Socialism More Beneficial than Social Darwinism Essay

699 Words 3 Pages
The ideas of Social Darwinism and Socialism were first theorized by those in the age of industrialization, when the gap between the social classes was continuing to grow. Social
Darwinism is a philosophy that was taken off of the theory of Darwinism in two aspects that were applied to society. One, survival of the fittest. Those who succeeded in life were the ones who were “fit”, in addition, those who failed were left to be weeded out,
Secondly, the idea of natural selection as applied to society. Social Darwinism in our capitalist society compares wealth with fitness, but historically, these unregulated markets are not truly beneficial to both social classes, as there are always those who own less wealth or are physically or
…show more content…
With these ulterior motives by the wealthy, the poor had no choice in how to accomplish their success and were forced to work in the poor conditions of the industry. Evidently, the economy suffered from lack of economic opportunity for the poor, sanitary building codes, and welfare from the government. The failures were increasingly multiplying successes looking to seek and destroy all other competitors in order to create a monopoly. Child labor was also a result of this survival of the fittest system. Although a few like Andrew Carnegie felt they had a responsibility to the poor, charities did not amount for all of the poor families hardships and were basically given to silence the voice of those in poverty. Most of the wealthy, were greedy robber barons invoking Social Darwinism to collect hundreds of millions of dollars, benefiting from what many considered unfair advantages. Socialism is an economic and political philosophy that advocates collective or government ownership of factories and property. One goal of socialism is to broadly distribute a societies wealth. Influenced by Karl Marx, a German philosopher who criticized the capitalist economic system and predicted its eventual overthrow by workers. However, many rejected the idea that the government should prohibit those to compete freely. Many wealthy also repudiated the idea because they did not want to lose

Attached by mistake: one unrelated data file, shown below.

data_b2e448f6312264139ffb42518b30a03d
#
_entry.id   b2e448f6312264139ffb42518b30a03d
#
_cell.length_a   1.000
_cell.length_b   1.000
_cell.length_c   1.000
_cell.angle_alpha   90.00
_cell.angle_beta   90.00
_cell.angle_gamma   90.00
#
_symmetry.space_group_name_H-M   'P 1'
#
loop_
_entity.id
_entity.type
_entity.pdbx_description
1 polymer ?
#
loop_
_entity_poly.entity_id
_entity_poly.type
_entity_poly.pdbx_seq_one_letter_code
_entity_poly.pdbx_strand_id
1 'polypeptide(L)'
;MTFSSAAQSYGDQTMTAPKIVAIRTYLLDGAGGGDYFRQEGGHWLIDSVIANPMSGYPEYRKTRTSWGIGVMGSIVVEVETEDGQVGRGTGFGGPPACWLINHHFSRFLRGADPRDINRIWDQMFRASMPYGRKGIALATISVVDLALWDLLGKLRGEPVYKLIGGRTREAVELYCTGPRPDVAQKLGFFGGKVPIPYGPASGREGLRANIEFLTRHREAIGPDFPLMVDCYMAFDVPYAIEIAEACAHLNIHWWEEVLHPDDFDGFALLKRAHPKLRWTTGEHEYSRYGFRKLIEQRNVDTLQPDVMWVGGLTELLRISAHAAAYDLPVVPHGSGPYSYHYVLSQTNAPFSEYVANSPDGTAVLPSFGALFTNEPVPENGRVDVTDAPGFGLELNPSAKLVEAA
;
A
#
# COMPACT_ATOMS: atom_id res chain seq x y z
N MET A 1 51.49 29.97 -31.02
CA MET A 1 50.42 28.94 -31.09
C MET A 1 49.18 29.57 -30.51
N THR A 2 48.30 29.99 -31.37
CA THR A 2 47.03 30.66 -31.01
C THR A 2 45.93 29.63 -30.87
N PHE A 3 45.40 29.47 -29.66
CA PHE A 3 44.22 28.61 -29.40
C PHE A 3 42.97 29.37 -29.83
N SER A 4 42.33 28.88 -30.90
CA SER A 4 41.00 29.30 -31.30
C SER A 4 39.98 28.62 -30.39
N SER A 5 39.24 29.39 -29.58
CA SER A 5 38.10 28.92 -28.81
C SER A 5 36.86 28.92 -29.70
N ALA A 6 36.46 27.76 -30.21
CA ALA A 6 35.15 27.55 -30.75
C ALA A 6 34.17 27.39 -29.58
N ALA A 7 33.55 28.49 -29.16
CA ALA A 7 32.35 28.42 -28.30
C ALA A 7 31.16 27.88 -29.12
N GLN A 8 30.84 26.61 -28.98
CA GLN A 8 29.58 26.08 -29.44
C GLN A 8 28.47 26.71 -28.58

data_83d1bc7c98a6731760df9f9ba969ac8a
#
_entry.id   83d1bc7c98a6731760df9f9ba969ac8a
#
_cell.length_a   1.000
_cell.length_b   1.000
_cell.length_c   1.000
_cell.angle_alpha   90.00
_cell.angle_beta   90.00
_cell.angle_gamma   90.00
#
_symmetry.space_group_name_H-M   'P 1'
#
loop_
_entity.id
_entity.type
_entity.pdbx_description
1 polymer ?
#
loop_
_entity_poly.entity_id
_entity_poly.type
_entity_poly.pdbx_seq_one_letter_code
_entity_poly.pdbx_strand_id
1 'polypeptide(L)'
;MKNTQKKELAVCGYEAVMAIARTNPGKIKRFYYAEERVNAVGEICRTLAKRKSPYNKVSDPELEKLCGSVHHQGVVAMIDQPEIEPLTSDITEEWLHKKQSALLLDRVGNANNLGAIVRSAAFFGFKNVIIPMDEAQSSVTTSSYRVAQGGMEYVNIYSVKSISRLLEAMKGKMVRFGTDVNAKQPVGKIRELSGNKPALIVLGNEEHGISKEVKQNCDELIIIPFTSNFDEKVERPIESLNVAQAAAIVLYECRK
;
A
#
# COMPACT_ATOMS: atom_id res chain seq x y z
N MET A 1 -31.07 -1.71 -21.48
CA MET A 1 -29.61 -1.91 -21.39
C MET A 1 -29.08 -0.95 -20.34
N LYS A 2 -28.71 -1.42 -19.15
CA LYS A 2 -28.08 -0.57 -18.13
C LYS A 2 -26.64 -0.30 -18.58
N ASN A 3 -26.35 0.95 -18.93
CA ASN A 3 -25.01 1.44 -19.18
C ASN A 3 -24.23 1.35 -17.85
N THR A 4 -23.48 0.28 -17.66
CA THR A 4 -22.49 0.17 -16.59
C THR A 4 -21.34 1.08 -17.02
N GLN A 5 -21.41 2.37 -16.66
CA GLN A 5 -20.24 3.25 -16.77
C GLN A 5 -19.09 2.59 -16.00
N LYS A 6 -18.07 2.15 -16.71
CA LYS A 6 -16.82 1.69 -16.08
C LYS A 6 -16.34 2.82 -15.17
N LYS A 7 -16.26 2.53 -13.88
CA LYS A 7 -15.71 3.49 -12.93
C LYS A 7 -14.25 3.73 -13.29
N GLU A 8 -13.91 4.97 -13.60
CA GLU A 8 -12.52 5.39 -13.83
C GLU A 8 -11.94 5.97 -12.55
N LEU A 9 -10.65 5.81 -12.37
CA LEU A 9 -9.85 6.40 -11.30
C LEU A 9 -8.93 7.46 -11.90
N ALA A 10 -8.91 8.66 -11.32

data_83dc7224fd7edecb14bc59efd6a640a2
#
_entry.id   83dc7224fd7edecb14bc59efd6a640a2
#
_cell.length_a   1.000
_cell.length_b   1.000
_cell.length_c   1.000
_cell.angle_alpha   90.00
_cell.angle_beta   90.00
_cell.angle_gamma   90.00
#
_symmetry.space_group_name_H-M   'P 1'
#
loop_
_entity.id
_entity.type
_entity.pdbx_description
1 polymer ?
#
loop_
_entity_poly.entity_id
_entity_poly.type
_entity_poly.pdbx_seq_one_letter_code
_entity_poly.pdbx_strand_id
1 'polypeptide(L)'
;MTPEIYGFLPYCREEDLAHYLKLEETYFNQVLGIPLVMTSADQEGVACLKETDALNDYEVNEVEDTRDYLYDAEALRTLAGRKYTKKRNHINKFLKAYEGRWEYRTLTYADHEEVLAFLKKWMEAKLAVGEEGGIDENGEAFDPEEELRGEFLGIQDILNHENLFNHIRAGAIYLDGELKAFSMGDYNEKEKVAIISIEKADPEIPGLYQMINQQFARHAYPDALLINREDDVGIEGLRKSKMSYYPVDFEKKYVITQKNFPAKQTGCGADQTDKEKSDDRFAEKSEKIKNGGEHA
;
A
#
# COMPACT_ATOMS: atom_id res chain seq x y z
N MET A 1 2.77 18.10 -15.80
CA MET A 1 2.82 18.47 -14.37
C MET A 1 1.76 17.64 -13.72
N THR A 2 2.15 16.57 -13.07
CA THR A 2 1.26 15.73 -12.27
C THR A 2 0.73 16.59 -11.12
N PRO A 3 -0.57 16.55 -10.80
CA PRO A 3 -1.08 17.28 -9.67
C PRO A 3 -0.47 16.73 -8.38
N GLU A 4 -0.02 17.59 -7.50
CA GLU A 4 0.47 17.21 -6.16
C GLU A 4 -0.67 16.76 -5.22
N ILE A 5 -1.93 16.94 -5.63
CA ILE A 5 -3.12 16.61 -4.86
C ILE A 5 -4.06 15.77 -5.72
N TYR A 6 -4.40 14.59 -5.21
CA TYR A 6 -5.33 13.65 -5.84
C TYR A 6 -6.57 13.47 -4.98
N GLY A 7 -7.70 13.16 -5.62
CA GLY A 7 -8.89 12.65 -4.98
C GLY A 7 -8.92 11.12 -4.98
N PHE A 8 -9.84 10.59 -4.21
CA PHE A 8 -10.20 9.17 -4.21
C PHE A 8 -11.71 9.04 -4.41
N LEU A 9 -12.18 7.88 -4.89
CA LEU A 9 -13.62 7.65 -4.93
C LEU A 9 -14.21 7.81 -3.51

Open Document